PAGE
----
"Our study increased firearm screening and provision of free firearm locks, which we hope will result in safer firearm storage and decreased firearm injuries amongst children," Byrne said.
In a prospective observational study, Usha Sethuraman, M.D., of Central Michigan University in Mount Pleasant and the DMC Children's Hospital of Michigan in Detroit, and colleagues found that the levels of two cytokines (MIG and CXCL-10) are higher in children and adolescents with severe COVID-19 infection than in those with more mild-to-moderate infection.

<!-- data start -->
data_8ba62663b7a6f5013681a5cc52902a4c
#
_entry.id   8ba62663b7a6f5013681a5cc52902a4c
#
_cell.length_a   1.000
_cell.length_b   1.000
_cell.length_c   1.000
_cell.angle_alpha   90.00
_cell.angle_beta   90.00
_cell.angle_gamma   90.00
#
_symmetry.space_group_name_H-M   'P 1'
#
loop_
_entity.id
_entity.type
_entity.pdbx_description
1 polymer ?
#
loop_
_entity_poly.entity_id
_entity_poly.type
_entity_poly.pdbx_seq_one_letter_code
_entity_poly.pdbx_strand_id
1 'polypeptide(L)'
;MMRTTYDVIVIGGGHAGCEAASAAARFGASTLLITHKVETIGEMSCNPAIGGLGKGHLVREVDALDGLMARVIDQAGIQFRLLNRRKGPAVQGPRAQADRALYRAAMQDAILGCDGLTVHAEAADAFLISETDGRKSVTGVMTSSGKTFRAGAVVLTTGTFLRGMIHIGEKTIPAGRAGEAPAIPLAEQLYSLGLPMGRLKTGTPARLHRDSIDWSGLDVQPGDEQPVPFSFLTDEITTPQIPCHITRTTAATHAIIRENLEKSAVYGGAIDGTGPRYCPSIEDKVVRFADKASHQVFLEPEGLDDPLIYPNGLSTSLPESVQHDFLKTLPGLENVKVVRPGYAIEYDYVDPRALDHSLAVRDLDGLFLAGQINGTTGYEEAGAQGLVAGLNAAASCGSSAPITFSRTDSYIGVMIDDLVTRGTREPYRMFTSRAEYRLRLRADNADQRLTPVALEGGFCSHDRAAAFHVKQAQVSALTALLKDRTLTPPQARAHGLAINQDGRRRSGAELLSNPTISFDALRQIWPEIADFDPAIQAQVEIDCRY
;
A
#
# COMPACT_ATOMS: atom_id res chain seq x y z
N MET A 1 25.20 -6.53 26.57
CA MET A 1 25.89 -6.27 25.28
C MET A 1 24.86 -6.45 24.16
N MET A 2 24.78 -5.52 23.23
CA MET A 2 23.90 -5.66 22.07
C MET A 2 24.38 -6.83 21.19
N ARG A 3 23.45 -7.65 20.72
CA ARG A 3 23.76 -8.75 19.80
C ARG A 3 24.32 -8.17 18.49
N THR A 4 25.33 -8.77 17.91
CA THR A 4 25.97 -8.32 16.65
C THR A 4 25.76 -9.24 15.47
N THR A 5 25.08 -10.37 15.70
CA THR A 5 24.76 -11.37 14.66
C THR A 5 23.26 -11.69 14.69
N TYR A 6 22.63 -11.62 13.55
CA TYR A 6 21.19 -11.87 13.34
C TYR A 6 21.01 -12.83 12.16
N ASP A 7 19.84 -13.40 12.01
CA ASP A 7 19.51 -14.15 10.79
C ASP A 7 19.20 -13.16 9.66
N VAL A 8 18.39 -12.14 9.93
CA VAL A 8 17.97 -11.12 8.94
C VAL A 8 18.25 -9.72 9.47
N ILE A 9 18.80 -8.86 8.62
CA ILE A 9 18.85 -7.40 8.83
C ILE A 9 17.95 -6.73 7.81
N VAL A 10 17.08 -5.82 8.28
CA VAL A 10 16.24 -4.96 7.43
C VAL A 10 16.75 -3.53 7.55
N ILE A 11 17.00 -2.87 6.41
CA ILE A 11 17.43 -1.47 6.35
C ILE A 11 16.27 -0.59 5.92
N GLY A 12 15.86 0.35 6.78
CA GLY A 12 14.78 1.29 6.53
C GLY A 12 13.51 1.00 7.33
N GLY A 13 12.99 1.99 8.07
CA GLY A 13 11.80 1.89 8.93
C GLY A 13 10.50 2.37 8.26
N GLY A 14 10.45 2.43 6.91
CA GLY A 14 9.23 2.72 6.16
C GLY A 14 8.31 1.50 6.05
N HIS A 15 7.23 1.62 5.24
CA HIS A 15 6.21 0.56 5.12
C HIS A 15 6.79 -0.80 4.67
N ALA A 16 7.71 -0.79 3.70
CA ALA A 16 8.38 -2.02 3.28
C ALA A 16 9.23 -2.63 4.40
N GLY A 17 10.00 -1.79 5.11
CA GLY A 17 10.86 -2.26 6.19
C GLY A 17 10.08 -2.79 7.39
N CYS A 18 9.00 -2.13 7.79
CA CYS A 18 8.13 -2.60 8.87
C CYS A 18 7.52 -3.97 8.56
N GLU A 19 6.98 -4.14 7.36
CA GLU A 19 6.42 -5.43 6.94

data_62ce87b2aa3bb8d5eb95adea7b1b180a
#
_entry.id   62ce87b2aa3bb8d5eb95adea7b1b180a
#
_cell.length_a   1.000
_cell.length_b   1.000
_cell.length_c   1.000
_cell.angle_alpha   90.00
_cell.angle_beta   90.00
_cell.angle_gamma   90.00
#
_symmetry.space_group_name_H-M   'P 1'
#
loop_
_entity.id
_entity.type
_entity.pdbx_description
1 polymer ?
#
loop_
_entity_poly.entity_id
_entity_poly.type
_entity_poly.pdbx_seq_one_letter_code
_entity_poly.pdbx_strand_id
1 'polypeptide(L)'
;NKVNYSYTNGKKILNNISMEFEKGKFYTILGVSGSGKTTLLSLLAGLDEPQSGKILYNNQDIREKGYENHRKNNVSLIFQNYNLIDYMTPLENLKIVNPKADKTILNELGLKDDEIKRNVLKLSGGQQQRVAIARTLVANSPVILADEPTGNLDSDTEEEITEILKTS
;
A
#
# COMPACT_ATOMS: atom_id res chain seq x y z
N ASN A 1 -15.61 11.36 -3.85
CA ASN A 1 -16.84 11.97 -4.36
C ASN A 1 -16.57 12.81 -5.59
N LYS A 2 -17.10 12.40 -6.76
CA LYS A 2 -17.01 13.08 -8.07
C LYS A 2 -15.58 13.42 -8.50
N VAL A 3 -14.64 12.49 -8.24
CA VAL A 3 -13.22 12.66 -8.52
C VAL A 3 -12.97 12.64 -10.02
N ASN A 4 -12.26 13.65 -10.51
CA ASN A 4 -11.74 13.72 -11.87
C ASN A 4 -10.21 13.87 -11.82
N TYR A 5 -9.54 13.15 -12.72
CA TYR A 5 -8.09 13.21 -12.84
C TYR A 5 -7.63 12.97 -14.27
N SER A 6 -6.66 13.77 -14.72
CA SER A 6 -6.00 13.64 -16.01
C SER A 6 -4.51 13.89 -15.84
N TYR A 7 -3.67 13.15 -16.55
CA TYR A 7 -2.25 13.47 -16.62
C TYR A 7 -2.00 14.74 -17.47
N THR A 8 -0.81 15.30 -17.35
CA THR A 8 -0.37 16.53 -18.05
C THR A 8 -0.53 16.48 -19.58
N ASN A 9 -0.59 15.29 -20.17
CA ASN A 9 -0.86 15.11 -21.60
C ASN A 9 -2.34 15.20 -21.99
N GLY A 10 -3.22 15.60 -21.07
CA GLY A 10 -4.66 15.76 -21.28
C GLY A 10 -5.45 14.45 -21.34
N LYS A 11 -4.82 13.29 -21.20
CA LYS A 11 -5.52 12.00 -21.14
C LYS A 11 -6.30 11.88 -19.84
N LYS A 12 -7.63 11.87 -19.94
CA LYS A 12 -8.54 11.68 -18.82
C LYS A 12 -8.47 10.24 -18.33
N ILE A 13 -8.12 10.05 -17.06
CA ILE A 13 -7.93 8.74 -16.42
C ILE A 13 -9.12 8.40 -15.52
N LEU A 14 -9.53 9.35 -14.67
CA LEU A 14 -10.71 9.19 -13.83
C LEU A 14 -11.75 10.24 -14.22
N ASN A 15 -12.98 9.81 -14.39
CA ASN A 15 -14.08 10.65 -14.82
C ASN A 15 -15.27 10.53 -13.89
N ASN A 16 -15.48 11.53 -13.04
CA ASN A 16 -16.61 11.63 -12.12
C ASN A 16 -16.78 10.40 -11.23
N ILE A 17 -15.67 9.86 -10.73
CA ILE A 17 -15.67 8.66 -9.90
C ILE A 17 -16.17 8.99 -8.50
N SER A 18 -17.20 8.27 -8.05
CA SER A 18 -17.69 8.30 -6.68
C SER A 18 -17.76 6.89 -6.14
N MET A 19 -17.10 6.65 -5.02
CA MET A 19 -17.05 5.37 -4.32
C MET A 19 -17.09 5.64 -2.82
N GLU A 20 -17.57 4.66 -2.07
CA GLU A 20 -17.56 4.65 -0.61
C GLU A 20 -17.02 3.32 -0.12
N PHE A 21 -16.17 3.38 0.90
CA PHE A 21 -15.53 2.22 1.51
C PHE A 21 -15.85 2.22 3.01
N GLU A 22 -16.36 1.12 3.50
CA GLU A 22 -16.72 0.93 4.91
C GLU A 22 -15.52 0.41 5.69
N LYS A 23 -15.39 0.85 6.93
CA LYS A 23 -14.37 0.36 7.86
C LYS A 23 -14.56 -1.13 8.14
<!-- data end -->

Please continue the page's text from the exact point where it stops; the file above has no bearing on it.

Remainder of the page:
In an effort to develop a model that is capable of predicting severe COVID-19 in children, the authors evaluated salivary biomarkers (cytokines and microRNA) in participants with and without severe disease due to severe acute respiratory syndrome coronavirus 2. A preliminary analysis of 180 saliva samples for cytokines and 129 saliva samples for microRNA was conducted. Although three salivary cytokine levels were elevated significantly in children with severe COVID-19, a model that included cytokines only contributed to 4 percent variance between severe and nonsevere cases. However, 63 salivary microRNA levels were differentially expressed in children (more than twofold difference) with severe COVID-19, and 60 percent of them were down-regulated. A model of six microRNAs in preliminary results was able to differentiate severe and nonsevere cases with very high sensitivity (96 percent) and accuracy (85 percent).